October 10, 2005

October 10 1868, the Cry of Yara

This day marks the official beginning of Cuba’s armed struggle for independence a mere 137 years ago. Cuba had been a Spanish colony for almost 4 centuries when Carlos Manuel de Céspedes (pictured) organized the uprising now remembered as the Ten Year War. From this war emerged the heroes that would forever be identified with Cuba’s bid for independence from the Spanish empire; Maximo Gómez, the Maceo family, most notably Antonio and Jose; Calixto García and many others.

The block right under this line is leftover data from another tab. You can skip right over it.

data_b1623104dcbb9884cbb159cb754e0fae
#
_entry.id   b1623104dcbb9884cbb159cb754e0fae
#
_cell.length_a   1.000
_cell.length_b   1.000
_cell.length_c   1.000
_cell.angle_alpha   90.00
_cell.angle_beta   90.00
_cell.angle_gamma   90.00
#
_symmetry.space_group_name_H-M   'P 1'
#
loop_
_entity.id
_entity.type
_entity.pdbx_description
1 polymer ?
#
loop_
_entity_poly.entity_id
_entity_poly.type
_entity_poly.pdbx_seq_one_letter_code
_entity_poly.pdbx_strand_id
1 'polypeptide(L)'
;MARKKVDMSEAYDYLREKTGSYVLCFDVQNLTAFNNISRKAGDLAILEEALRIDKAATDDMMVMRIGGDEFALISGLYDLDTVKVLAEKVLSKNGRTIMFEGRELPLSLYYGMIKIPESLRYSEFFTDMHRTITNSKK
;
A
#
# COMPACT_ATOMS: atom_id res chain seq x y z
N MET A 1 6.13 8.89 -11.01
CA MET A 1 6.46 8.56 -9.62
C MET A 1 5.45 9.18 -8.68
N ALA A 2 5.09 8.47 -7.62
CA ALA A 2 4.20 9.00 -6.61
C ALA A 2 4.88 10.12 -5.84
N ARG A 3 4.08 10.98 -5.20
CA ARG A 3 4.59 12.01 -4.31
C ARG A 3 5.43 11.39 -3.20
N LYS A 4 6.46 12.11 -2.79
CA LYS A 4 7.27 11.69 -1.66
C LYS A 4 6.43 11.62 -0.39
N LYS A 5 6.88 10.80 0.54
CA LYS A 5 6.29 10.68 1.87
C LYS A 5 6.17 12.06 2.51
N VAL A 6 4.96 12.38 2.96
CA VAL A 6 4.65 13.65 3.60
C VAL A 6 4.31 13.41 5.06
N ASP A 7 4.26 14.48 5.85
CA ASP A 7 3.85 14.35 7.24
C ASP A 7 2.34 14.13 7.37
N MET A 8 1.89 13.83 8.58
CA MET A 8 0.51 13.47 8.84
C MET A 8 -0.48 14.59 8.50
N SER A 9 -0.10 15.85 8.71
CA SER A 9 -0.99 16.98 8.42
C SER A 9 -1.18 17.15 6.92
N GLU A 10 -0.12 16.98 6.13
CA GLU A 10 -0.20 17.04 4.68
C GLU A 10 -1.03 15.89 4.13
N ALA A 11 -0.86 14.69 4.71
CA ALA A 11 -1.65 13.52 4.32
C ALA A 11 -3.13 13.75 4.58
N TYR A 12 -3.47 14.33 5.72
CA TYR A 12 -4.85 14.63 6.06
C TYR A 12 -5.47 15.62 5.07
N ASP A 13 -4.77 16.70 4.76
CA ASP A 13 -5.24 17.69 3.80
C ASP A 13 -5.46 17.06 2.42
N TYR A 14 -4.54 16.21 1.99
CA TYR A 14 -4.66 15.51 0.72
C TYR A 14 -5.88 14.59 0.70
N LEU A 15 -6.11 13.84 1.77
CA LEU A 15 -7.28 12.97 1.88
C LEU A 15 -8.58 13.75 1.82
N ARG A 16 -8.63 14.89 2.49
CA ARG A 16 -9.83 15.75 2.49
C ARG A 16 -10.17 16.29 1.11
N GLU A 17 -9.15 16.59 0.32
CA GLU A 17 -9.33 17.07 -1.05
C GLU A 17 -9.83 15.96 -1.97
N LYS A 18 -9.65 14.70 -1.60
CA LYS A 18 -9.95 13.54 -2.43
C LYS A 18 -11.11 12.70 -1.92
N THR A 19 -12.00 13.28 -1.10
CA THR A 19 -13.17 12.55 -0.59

The Ten Year War came to a stalemate ending in 1878, when Spanish Captain General Martinez Campos negotiated a cease-fire, and assured the rebels that positive changes were on the way for the island. Of course, a few years later the Spanish empire turned down all of Campos’ suggested changes. Big surprise.

“You can’t negotiate freedom,” said Maceo in May 1878.

After a brief insurrection known as the “little war,” the rebel leaders were dispersed into the U.S., Latin America and Mexico. A decade later, while organizing the Cuban Revolutionary Party, Martí re-iterated Maceo’s idea. “You take your rights,” he said, “You do not beg for them. You do not buy them with tears, but with blood.”